Director Liability for Leveraged Buy-Outs: Party’s Over for Private Equity?

By March 5, 2021Chang Law

A New York court has issued a forceful ruling that directors of a target company in a leveraged buy-out (LBO) can be liable for breach of fiduciary duties if they fail to assess the seller’s post-sale solvency.  The ruling may force directors to think twice about selling via LBO’s with very high debt-to-equity ratios, and may even have a chilling effect on private equity-driven LBO’s in general.

In 2014, Jones Group, a publicly traded company (owner of the Nine West and Anne Klein brands), entered into a take-private bid from private equity (PE) sponsor Sycamore Group.  Under the terms of the transaction, Jones Group would merge with a Sycamore affiliate and be renamed Nine West Holdings, Inc.  Sycamore was to contribute $395M in equity to Nine West, while Nine West would take on $1BN to $1.2BN in debt through the LBO structure.  Jones Group shareholders would cash out at $15/share, for a total value of approximately $1.2BN.  Notably, Jones Group was advised that it could support a 5.1x debt-to-EBITDA ratio.

At the last minute, the terms of the LBO were further negotiated, and Sycamore proposed to (1) increase the Jones Group’s debt leverage to 7.8x EBITDA (borrowing $350 million more than initially anticipated, and saddling Nine West Holdings with $1.55BN in debt), and (2) carve out and transfer Jones Group’s crown jewel brands to other Sycamore affiliates post-closing, at “substantially less than fair market value.”

The board could have bowed out of the deal due to the changed terms, but voted to proceed – although it expressly excluded the new debt and carve-out transactions from their approval.  The transaction proceeded; four years later, in 2018, the “RemainCo” Jones Group filed for Chapter 11 bankruptcy.

A litigation trust formed out of the bankruptcy process brought suit against the former directors and officers of the Jones Group, alleging (inter alia) breach of fiduciary duties and aiding and abetting breaches of fiduciary duties related to the 2014 LBO.  (A separate shareholder derivative suit had been filed during negotiations, but settled pre-closing.)

The United States District Court for the Southern District of New York (SDNY; Judge Jed Rakoff), denied a motion to dismiss the suit, allowing the breach of fiduciary duties claims to move forward.  In doing so, the court determined that directors could be liable for their failure to adequately investigate the Jones Group’s post-sale solvency.  The directors had argued that they could not be held liable for post-sale asset dispositions (e.g., sale of the “crown jewel” businesses, which allegedly made it impossible for the RemainCo to pay off the debts taken on in the LBO process) that they had not approved.  The court rejected this argument, ruling that pre- and post-sale transactions should be “collapsed” and treated as an “integrated transaction” for the purpose of assessing fiduciary duties – because, in this case, the harm of the post-sale acquisitions was foreseeable.  Notably, the court stated that while the traditional business judgment rule applied, it did not insulate the directors from fiduciary liability where they were alleged to have acted recklessly, by failing to make an adequate investigation into the surviving RemainCo’s solvency; likewise, the directors’ decision to expressly exclude the new debt and carve-out transactions from their approvals did not shield them from liability.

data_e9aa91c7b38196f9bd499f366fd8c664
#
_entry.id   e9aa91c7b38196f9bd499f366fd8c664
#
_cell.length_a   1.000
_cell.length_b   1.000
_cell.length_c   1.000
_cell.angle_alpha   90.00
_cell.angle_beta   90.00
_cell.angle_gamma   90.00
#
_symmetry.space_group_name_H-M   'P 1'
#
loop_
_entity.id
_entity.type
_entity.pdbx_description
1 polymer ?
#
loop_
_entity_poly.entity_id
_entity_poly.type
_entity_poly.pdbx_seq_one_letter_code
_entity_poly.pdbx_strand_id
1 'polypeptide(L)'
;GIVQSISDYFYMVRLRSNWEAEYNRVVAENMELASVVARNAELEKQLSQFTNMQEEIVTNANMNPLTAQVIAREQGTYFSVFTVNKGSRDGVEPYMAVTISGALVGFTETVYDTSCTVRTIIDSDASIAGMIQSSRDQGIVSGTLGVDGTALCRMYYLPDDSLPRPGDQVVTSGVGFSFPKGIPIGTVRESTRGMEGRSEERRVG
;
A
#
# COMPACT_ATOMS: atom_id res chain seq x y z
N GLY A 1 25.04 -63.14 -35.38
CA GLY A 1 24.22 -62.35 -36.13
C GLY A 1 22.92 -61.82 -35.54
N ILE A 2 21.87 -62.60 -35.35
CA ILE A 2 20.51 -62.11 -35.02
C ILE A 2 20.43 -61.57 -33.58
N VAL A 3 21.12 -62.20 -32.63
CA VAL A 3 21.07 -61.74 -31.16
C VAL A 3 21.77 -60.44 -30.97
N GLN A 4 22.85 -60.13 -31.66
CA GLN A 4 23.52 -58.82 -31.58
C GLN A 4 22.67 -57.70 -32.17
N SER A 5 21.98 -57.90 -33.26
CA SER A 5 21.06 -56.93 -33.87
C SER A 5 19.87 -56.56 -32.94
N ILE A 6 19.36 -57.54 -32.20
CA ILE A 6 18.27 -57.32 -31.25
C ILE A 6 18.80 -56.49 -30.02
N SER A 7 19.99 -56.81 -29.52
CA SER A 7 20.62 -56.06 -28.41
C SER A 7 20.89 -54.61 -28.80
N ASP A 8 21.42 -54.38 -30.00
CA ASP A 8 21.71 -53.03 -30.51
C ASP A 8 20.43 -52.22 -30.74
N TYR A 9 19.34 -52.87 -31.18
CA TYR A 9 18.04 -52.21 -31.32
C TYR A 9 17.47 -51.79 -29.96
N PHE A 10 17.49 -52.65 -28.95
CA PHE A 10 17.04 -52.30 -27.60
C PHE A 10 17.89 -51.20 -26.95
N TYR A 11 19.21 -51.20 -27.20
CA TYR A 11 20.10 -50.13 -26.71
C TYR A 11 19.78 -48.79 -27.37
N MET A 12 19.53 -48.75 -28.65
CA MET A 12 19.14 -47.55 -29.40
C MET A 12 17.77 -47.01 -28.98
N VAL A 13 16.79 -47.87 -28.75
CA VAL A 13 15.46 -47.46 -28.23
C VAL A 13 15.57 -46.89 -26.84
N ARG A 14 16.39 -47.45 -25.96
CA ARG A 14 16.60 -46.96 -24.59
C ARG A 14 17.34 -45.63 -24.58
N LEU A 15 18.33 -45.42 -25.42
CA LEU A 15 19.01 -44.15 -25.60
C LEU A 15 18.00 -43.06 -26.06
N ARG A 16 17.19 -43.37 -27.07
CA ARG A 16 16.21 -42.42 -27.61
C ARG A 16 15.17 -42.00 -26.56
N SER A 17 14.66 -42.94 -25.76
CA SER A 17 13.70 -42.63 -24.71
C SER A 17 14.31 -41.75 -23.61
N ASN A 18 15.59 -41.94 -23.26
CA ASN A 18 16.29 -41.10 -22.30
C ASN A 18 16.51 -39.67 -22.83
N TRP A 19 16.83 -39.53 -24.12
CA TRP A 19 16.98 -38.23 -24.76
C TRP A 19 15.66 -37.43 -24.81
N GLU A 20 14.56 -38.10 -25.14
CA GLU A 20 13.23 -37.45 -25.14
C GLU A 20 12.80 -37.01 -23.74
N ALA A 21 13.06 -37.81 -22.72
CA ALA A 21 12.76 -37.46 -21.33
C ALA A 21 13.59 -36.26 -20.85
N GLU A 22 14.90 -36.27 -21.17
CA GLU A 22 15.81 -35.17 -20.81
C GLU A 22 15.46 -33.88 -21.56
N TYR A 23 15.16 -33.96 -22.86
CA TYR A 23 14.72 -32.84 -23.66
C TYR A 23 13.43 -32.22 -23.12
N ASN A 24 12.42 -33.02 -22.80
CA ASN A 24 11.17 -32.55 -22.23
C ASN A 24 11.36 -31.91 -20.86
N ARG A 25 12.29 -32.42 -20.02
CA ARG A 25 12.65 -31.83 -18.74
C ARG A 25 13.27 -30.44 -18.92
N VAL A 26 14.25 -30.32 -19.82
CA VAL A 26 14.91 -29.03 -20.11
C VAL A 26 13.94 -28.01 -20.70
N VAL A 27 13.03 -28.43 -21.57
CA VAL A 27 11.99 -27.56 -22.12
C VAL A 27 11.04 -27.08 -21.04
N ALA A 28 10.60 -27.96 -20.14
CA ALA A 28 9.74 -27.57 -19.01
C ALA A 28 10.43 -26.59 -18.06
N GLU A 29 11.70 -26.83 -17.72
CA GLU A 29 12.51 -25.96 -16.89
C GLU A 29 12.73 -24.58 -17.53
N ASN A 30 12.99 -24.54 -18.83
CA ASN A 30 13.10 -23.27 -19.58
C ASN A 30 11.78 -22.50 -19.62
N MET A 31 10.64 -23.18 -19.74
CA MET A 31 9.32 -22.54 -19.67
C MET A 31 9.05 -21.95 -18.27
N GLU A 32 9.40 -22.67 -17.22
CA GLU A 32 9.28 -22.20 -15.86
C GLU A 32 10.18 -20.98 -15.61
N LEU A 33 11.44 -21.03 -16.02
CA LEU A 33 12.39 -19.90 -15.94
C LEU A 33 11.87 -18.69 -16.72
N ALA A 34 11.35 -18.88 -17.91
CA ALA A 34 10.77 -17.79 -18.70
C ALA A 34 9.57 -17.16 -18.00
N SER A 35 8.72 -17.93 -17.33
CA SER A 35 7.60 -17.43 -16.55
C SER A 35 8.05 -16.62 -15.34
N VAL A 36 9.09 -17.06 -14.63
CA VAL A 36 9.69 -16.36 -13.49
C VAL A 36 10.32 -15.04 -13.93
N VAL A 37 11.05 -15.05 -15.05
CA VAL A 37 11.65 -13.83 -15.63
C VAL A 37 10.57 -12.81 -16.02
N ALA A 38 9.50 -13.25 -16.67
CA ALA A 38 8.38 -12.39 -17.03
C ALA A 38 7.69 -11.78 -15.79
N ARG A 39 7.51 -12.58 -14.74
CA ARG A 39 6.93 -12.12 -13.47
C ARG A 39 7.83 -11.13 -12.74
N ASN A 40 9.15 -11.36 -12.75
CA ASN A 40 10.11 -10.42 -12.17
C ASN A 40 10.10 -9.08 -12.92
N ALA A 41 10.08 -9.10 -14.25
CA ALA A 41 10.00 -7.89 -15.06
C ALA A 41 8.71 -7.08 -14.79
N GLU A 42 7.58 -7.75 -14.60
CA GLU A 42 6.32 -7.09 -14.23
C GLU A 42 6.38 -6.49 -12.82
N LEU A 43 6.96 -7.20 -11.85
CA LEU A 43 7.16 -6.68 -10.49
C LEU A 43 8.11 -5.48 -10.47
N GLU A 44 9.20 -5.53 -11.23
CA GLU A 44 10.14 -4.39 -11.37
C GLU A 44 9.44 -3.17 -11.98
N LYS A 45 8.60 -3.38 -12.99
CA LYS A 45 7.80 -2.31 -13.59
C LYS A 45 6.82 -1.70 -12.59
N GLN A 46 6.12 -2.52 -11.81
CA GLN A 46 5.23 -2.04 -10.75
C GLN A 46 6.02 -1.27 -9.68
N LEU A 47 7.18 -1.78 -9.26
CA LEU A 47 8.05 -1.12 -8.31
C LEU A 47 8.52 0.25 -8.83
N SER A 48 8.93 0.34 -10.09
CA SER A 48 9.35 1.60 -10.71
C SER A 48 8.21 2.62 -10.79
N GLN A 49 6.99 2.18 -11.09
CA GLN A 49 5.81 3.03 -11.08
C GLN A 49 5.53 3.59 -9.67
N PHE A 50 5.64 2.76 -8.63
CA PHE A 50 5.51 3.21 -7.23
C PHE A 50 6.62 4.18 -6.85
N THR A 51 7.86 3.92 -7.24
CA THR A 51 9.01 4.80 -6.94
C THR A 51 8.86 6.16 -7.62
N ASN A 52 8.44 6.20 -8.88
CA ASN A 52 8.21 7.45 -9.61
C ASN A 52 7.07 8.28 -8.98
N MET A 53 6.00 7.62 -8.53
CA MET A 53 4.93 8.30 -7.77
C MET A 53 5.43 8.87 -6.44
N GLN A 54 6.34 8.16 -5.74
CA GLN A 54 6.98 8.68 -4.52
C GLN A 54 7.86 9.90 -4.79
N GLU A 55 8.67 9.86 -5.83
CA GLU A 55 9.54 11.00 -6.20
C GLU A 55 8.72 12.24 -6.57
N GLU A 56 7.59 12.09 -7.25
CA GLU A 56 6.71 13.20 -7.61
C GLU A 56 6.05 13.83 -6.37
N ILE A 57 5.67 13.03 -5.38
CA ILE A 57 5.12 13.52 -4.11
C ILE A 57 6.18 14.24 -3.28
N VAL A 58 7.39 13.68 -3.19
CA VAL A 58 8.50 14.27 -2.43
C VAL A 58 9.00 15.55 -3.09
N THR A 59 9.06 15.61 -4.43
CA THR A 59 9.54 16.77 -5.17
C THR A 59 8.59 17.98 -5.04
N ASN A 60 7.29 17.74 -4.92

The Nine West ruling only addressed the motion to dismiss, and did not make any findings of actual liability – although this initial ruling certainly does not bode well for the directors.  Wall Street immediately recognized the ruling as a broader shot across the bow for LBO’s that sell companies for a market-clearing price, to the benefit of existing shareholders – but that leave otherwise solvent companies to be sold into circumstances that cause their bankruptcy.  At minimum, the ruling exposes a tension between directors’ duty to maximize shareholder value, and their fiduciary duties to the corporation.  Directors contemplating LBO’s (often in take-private scenarios) can no longer ignore what the target company’s balance sheet looks like after it is sold to a new buyer.  In other words, the days of selling a company to the highest bidder, regardless of the consequences – may be over.  So far, the initial ruling has not put a dent into the overall appetite for highly leveraged LBO’s.  A decision on the merits in favor of Nine West Holdings may change that.